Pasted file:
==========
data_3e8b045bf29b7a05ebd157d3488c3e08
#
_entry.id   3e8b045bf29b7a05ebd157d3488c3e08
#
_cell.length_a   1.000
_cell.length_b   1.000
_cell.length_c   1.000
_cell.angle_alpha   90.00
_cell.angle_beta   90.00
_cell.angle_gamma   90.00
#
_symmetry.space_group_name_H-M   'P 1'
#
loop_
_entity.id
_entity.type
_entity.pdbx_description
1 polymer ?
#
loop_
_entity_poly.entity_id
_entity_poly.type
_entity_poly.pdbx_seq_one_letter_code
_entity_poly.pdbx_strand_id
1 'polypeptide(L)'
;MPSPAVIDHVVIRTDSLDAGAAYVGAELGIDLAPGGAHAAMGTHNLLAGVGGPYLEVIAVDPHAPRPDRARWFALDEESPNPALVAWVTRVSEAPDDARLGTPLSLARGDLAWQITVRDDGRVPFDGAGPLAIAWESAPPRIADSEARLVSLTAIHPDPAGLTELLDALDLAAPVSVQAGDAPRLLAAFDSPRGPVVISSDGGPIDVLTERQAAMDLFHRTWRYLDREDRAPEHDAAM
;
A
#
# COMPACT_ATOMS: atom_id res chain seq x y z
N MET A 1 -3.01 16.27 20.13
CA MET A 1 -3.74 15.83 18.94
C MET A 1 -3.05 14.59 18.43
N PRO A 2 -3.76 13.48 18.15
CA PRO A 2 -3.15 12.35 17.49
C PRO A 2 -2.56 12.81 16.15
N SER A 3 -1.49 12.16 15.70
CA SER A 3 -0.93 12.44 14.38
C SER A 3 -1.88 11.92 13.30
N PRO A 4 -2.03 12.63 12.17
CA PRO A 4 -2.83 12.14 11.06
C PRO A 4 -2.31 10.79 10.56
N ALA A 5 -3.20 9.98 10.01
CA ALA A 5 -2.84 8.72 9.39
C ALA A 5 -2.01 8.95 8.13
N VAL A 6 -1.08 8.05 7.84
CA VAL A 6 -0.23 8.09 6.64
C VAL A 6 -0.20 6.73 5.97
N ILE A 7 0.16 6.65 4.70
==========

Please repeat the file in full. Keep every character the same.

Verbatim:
data_3e8b045bf29b7a05ebd157d3488c3e08
#
_entry.id   3e8b045bf29b7a05ebd157d3488c3e08
#
_cell.length_a   1.000
_cell.length_b   1.000
_cell.length_c   1.000
_cell.angle_alpha   90.00
_cell.angle_beta   90.00
_cell.angle_gamma   90.00
#
_symmetry.space_group_name_H-M   'P 1'
#
loop_
_entity.id
_entity.type
_entity.pdbx_description
1 polymer ?
#
loop_
_entity_poly.entity_id
_entity_poly.type
_entity_poly.pdbx_seq_one_letter_code
_entity_poly.pdbx_strand_id
1 'polypeptide(L)'
;MPSPAVIDHVVIRTDSLDAGAAYVGAELGIDLAPGGAHAAMGTHNLLAGVGGPYLEVIAVDPHAPRPDRARWFALDEESPNPALVAWVTRVSEAPDDARLGTPLSLARGDLAWQITVRDDGRVPFDGAGPLAIAWESAPPRIADSEARLVSLTAIHPDPAGLTELLDALDLAAPVSVQAGDAPRLLAAFDSPRGPVVISSDGGPIDVLTERQAAMDLFHRTWRYLDREDRAPEHDAAM
;
A
#
# COMPACT_ATOMS: atom_id res chain seq x y z
N MET A 1 -3.01 16.27 20.13
CA MET A 1 -3.74 15.83 18.94
C MET A 1 -3.05 14.59 18.43
N PRO A 2 -3.76 13.48 18.15
CA PRO A 2 -3.15 12.35 17.49
C PRO A 2 -2.56 12.81 16.15
N SER A 3 -1.49 12.16 15.70
CA SER A 3 -0.93 12.44 14.38
C SER A 3 -1.88 11.92 13.30
N PRO A 4 -2.03 12.63 12.17
CA PRO A 4 -2.83 12.14 11.06
C PRO A 4 -2.31 10.79 10.56
N ALA A 5 -3.20 9.98 10.01
CA ALA A 5 -2.84 8.72 9.39
C ALA A 5 -2.01 8.95 8.13
N VAL A 6 -1.08 8.05 7.84
CA VAL A 6 -0.23 8.09 6.64
C VAL A 6 -0.20 6.73 5.97
N ILE A 7 0.16 6.65 4.70